WHAT IS HPV?
HPV, human papillomavirus, is the virus that can cause warts. It is an infection that is transmitted through direct skin-to-skin contact. When genital skin is involved, the infection is generally considered “sexually-transmitted.”
There are over 120 different types of HPV. Some HPV types produce warts on the hands or feet, but not on the genitals. Others produce warts only on the genitals. Some HPV types that are sexually transmitted do not cause visible warts, but can cause women to develop cervical abnormalities and in some cases, lead to cervical cancer.
There are 40 HPV types that affect only the genital area; most are completely asymptomatic and benign. Of these 40, a few types can cause mild cellular changes (dysplasia) in cervical cells; some can lead to cervical cancer if left undiagnosed and untreated for many years.
WHAT IS THE HPV VACCINE?
The HPV vaccine was developed to protect against infection by the highest risk HPV types. The vaccine prevents infection from four types of HPV, types 16, 18, 6 & 11. Types 16 & 18 are considered very high risk, and are responsible for 70% of cervical cancers. Types 6 & 11 are responsible for 90% of visible genital warts. The HPV vaccine is the first vaccine marketed for the prevention of a cancer. The HPV vaccine requires a three-dose program, with the second dose administered two months after the first, and the third dose given six months after the first dose.
WHY IS THE HPV VACCINE IMPORTANT FOR WOMEN?
The HPV vaccine is a major medical advance in the fight against cancer. Almost all cervical cancers are the result of an HPV infection. HPV is very common. Research shows that as many as 80% of sexually active people catch HPV at some time in their lifetime. It has been estimated that 30%-40% of sexually active females in college would test positive for HPV at any given time. Many people with HPV do not have any signs or symptoms. Roughly 6.2 million people in the United States are infected with HPV each year. The burden of this infection in the U.S. creates about 9,700 new cases of cervical cancer each year, as well at 3,700 annual deaths.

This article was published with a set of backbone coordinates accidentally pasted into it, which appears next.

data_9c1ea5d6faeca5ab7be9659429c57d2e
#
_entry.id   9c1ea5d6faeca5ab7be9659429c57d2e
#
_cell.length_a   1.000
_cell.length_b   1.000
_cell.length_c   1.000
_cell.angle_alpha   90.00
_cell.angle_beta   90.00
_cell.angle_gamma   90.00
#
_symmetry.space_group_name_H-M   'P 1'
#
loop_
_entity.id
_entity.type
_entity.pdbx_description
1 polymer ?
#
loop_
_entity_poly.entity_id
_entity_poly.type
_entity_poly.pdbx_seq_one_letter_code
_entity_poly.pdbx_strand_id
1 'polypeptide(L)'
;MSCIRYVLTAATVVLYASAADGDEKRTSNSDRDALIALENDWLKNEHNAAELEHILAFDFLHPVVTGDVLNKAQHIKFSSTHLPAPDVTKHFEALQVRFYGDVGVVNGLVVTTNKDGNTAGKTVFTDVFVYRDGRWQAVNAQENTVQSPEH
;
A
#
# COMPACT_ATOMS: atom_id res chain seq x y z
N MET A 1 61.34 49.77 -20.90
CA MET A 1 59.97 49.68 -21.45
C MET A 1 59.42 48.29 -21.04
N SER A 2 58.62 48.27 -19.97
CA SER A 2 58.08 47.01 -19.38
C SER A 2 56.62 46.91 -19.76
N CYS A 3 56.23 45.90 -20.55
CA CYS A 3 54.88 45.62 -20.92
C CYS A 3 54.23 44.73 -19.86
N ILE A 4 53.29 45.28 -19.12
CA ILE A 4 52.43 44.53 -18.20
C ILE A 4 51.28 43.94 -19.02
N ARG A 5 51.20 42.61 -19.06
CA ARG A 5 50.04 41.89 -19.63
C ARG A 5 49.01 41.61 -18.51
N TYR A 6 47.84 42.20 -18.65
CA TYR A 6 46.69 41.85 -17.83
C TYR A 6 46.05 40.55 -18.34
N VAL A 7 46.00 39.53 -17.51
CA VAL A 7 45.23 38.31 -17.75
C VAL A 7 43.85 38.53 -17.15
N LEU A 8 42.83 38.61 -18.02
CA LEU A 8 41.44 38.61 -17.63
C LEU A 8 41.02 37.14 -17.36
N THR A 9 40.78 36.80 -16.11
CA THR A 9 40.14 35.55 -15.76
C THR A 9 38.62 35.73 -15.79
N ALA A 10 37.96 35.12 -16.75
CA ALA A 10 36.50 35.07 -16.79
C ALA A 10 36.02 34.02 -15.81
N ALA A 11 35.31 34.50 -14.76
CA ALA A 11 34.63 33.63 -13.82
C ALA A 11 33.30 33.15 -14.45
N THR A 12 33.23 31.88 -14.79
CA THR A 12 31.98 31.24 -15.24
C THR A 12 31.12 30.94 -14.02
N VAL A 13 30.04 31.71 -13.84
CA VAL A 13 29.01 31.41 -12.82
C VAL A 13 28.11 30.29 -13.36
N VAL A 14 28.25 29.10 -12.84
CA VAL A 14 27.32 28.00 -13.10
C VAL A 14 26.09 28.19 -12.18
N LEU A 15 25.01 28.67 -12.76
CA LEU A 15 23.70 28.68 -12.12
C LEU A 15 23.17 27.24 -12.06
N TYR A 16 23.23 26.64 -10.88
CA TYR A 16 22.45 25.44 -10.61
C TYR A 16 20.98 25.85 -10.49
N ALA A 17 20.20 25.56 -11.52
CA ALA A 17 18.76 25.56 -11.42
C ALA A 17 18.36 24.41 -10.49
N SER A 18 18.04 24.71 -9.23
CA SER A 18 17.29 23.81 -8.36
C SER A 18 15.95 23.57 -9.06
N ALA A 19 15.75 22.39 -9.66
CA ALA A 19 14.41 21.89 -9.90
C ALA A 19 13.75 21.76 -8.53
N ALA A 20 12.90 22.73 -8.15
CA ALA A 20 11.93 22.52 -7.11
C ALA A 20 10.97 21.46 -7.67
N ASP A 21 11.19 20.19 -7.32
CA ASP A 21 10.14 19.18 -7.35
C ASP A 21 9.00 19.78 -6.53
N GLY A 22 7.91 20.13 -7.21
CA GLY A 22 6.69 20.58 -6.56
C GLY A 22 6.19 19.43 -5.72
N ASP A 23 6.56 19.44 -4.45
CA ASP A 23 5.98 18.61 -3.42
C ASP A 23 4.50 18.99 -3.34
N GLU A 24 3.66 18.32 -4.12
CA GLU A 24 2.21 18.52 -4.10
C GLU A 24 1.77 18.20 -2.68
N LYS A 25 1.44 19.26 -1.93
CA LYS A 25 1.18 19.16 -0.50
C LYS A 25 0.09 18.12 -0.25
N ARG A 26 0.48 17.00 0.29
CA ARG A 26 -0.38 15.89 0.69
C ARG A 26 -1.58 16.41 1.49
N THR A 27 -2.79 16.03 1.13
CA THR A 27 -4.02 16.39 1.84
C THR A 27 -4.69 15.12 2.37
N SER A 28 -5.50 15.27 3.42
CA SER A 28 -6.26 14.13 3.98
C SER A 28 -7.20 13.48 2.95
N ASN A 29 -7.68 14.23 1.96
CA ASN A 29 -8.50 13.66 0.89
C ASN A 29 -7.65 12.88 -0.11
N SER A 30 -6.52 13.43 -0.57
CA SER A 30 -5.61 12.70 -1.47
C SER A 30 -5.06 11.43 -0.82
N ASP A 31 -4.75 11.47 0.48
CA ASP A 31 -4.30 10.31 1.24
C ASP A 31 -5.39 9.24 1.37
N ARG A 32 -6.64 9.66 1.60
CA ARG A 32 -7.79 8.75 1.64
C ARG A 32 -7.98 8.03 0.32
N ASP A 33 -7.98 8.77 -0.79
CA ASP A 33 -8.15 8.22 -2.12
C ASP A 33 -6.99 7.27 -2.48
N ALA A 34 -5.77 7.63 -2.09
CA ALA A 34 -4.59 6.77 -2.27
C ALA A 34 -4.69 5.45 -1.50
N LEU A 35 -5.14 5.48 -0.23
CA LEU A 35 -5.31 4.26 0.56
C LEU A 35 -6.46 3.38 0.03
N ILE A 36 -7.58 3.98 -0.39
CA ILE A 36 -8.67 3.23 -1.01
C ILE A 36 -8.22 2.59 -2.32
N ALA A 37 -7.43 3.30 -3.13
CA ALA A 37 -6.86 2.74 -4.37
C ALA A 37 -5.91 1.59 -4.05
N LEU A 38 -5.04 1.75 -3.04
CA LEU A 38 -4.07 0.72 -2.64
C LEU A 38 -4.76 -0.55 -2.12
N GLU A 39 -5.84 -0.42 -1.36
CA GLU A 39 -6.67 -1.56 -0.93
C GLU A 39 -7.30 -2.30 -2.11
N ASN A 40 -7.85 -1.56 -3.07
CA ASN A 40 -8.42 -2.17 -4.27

WHO SHOULD GET VACCINATED?
The FDA has licensed a vaccine for men and women aged 9 through 26. While the vaccine was designed for young people before they become sexually active and therefore before being exposed to any HPV types, even those who are already sexually active may benefit from the vaccine. It is not recommended for individuals with a weakened immune system, those who are pregnant or who are planning to be pregnant in the near future (during the 6 months of the series), individuals with fever and for some patients who are already on some medications. The HPV vaccine does not treat past or current HPV infection, but it can prevent future infection of the four types.
WHAT ARE THE SIDE EFFECTS?
Major side effects are very rare, and minor side effects like soreness at the injection site generally subside in a few days.
DOES McKINLEY OFFER THE HPV VACCINE?
McKinley offers the HPV vaccine; however there is a charge. Check the McKinley website at: www.mckinley.illinois.edu/general/charges_for_vaccines.htm for the current charge. Your health insurance may cover the cost of the HPV vaccine, so it may be wise to check with your health insurance or your parents to see if getting the vaccine someplace else may be beneficial to you.
HPV and HPV Vaccine: Information for Healthcare Providers. Centers for disease Control and prevention. June, 2006.
American Society of Reproductive Health Professionals: AARHP Quick Reference Guide to Patient Questions about HPV.
American Society of Reproductive Health Professionals: What Women Should Know about HPV and cervical health.
American Social Health Association. HPV: Get the Facts. HPV and Abnormal Cell Changes.
American Society for Colposcopy and Cervical Pathology. HPV Testing – Is It for Me?
Centers for Disease Control and Prevention PDF: ACIP Provisional Recommendations for HPV Vaccine
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Visit the McKinley Health Center Web site at: http://www.mckinley.illinois.edu
© The Board of Trustees of the University of Illinois, 2009.
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